good tips. may i add if trailer is not as wide as your truck then those post installed properly will work the same as looking at the tires. also if you dip into the ramp a little then out as far as you can helps when you need the right or left turn ones. turning at the bottom works good but being old i still think backwars and steer from the top. hey i’m going backwards so i just think backwards 🙂

Steven Jachec
Member

What’s the protocol on a busy day (July 4) when some boats are being launched and some are being landed? How do people in their trucks launching communicate with people in their boats. It went smoothly this last 4th, but as my son said….”Wow, I heard a lot of [grumpy] ‘language.'” (I’m guessing alcohol doesn’t help the matter)

David LaPointe
Member

Generally in my experience it is first come first served. Once you have a place to dock and get your truck you would join the line if there is one with the others either launching or loading. If no line then its your turn. If you have someone coming with the trailer to pick you up PLEASE have them wait in the prep area until you are actually at the dock. I have come in to trucks and trailers backed into the pick up position with no activity what so ever. When I question them they tell me their Husband or friend is on the way in. Taking a glance down the canal you see a boat just making the corner.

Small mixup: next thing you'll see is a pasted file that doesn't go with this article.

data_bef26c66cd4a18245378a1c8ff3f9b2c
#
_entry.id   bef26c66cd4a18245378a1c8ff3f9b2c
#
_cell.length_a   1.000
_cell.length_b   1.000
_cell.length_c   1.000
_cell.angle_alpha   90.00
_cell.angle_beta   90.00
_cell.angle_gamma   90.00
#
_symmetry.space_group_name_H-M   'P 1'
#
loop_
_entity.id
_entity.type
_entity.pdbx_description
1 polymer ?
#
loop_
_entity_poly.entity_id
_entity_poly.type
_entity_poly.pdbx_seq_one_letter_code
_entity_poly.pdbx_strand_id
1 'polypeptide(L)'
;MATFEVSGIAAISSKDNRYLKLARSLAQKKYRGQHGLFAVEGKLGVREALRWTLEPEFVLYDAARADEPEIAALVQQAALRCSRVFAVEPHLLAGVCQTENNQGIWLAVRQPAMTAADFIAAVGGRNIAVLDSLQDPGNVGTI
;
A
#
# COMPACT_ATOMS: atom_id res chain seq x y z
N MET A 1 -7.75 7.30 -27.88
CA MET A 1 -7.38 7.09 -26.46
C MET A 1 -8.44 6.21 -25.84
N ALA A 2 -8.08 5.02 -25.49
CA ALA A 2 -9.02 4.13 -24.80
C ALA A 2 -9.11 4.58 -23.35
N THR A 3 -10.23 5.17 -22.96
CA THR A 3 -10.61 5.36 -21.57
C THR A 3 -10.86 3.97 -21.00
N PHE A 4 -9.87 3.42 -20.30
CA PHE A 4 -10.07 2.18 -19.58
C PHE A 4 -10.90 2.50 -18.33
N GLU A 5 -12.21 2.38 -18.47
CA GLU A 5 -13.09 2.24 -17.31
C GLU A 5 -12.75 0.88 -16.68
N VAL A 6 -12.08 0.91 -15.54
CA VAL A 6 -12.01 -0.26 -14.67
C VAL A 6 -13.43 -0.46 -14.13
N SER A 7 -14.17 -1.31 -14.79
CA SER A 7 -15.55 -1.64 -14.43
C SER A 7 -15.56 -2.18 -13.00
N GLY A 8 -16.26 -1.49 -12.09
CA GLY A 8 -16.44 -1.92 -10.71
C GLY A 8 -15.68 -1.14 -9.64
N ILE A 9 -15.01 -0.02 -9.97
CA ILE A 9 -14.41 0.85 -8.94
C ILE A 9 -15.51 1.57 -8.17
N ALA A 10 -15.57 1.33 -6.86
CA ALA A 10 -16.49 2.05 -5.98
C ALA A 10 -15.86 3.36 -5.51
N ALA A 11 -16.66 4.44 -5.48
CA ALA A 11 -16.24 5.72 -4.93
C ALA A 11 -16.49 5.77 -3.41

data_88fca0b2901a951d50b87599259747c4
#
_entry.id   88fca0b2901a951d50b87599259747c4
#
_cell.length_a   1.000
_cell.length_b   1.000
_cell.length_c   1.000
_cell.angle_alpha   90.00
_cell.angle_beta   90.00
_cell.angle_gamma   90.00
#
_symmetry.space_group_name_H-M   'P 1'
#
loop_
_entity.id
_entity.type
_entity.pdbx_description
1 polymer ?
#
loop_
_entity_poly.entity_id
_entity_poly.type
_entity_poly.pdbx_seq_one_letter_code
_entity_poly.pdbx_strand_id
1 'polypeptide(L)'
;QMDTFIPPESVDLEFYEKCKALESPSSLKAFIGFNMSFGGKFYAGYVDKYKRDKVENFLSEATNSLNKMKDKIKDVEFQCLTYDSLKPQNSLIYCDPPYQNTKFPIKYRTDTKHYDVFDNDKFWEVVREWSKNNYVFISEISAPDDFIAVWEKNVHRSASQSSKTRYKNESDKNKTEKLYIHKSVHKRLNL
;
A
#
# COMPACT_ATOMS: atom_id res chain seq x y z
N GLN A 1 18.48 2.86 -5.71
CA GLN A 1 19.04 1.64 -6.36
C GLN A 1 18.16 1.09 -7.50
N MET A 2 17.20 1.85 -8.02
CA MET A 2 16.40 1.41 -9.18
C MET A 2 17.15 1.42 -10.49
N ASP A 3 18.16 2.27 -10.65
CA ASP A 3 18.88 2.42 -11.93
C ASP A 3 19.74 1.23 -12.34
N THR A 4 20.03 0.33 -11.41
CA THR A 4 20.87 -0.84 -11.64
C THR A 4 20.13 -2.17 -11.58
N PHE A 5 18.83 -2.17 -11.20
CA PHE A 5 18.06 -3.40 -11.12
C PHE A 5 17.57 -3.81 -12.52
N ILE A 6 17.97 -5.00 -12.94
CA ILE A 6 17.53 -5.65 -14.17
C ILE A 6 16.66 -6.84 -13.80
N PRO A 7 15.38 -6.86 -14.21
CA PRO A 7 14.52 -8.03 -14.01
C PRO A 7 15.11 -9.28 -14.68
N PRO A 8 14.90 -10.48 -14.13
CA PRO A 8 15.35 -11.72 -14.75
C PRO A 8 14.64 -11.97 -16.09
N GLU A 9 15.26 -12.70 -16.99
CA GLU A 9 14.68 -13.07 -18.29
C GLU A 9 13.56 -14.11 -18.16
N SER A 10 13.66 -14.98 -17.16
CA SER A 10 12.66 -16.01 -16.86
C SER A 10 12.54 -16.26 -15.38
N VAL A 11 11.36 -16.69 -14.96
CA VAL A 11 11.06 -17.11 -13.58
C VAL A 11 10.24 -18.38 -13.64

In essence don’t back your trailer down the ramp until you are ready to launch or recover.

Roy Noblin
Member

What’s the protocol–first come first serve. that means do all your staging in the staging area. in and out. line up as you need put in or pull out but don’t fool around at the ramp. “Git-R-Done!” and get out of the way

Joseph Sherer
Member

My personal experience is to just talk to someone at the ramp about who’s next. Make sure you are 100% ready to launch and get out of the way. Don’t be the one who backs partway down and then gets everything out of your car and into the boat while sitting on the ramp . You will always run into a few people who you can never satisfy, but my experience is that this is the exception and not the majority. If you’re ready and quick when it’s your turn then most people will be thankful and understanding.

Pablo Diaz
Member

Thanks for the tips always a learning experience